Foodie Journal: In a world with so many subjects to photograph, how did you come about the decision to make food and lifestyle photography your specialty?
Heath Robbins:
It was a natural progression of my career development, commercial opportunities and my passions in life. As I started shooting people in lifestyle situations the food just kind of followed and since I’ve always been a “foodie” myself it felt like a great fit.

FJ: What are you looking for when photographing food? What really excites you about it?
HR: I am always looking for that one angle, the direction of light or the focus that will bring out the “flavor.” The key is to highlight that spot in the dish that makes you want to bite into it. Every time I create an image that makes me hungry I know I’ve done my job.

FJ: Many of the shots I’ve seen from your studio seem almost effortless, like someone cooked a meal for friends and snapped a photo before everyone sat down to eat. How much effort and prep are necessary to make food appetizing in photographs?
HR: That’s exactly the point and I’m happy to hear you say that! But, there’s often a studio full of art directors, producers, assistants as well as a food stylist and prop stylist working to help me capture those beautiful and mouth-watering images. The “pre-production” work usually begins weeks in advance as we work with the ad agency in developing the concepts and then working with the prop stylist to source the most appropriate props. Food stylists source the ingredients needed to enhance the food product or those needed to create a dish. Sometimes she will fly fresh grapes in from a grower in California and other times pull fresh fiddleheads right out of her garden.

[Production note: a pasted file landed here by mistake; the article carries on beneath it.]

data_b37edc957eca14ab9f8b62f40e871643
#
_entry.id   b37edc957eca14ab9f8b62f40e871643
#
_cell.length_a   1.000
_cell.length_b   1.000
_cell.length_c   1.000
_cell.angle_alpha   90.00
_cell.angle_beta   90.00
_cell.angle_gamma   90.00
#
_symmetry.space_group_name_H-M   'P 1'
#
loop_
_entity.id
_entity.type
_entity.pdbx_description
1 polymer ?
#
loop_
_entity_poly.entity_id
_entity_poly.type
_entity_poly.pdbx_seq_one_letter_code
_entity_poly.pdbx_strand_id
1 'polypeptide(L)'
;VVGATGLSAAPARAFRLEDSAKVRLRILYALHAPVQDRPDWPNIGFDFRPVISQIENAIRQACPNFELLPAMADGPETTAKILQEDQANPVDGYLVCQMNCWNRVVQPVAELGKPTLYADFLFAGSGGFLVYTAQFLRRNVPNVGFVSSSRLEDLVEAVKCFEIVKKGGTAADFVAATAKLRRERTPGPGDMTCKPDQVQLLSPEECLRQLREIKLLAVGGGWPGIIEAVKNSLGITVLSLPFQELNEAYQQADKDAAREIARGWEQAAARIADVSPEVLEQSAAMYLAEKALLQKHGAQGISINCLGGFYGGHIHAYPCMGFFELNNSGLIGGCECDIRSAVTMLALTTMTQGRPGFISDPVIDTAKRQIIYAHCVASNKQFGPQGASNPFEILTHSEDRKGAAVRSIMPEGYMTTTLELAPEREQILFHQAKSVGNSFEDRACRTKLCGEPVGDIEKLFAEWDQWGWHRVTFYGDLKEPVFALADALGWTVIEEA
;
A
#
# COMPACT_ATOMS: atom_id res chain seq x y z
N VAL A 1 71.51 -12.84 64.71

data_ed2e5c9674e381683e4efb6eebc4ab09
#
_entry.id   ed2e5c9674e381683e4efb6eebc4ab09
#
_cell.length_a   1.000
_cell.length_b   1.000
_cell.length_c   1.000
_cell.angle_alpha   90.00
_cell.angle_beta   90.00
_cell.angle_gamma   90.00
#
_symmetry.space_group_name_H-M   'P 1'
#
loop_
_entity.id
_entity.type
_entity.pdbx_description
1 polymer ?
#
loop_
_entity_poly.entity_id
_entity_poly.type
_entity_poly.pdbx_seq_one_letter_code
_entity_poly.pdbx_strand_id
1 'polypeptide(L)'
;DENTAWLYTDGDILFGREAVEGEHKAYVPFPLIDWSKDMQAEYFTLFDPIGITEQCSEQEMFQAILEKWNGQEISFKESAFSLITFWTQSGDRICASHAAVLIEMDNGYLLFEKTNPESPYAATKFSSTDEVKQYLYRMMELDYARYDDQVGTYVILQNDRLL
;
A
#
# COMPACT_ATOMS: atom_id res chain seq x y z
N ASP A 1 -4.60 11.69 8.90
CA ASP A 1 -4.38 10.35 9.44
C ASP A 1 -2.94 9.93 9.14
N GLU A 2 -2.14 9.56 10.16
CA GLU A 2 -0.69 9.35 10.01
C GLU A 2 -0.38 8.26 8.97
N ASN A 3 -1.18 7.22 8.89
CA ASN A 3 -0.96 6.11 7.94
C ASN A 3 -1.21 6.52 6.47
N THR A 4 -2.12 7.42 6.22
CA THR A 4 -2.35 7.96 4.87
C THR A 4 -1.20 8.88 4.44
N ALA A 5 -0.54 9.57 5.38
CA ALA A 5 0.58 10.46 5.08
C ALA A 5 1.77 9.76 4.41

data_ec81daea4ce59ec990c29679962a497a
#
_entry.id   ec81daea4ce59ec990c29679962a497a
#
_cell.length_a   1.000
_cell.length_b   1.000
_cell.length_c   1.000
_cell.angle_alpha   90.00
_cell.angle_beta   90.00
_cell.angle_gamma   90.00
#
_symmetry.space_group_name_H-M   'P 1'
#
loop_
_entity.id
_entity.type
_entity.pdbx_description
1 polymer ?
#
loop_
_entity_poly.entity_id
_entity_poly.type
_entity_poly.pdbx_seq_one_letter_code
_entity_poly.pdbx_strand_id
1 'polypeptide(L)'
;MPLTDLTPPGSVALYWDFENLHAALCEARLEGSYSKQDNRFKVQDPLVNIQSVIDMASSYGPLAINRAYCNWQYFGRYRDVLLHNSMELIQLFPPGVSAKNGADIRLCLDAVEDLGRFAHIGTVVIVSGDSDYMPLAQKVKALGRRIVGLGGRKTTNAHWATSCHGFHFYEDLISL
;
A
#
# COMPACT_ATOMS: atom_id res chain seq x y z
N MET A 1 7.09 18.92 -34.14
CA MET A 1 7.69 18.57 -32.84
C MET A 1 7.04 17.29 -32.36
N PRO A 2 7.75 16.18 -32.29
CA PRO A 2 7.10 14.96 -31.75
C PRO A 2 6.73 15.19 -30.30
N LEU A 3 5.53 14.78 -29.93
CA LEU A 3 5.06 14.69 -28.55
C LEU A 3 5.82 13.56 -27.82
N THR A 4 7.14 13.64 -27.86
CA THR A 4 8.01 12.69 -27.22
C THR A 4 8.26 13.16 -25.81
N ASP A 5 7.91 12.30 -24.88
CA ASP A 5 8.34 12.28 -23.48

FJ: Say you’re out for dinner with friends and you’re served a beautiful dish that deserves to be photographed. You have limited gear, maybe just a point-and-shoot or your cell phone. What’s the main thing you would do to get the best possible shot?
HR: The best advice I can give to anyone shooting with limited gear is to always back light, don’t mix different light sources and try to use natural light when you can. If I’m out to dinner with friends and find myself unable to get the right light or composition I just enjoy the food and make it a great memory or inspiration for a future shoot. I find that bad pictures of food don’t tell much of a story and can ruin the memory of a good meal.

FJ: Cutting specifically to the food: Most of us have food experiences or memories that we cherish. Maybe a specific dish mom used to make, or a night out with a loved one that was just unforgettable. What food experience or memory really locked you in to loving food?
HR: Tough question; I’ve had so many! I cherish the memories  of making Chinese food with my family as a kid and then experimenting in my own kitchen as a bachelor in New York City. It would be hard to pinpoint just one since my life revolves around good food with friends and family.

Heath shoots on location and in his 9500 sq ft studio just outside of Boston. The studio boasts 18 floor to ceiling windows, gorgeous daylight, a high-end working kitchen, client conference room and 2 prop rooms among other amenities. Below is just a sampling of a few of the amazing shots he has produced. Seriously? Can you look at the shot of the french fries and NOT want to eat them, like, right now?

How much do you enjoy food photography? Post your comments below. Also, be sure to follow me on Twitter and on Facebook!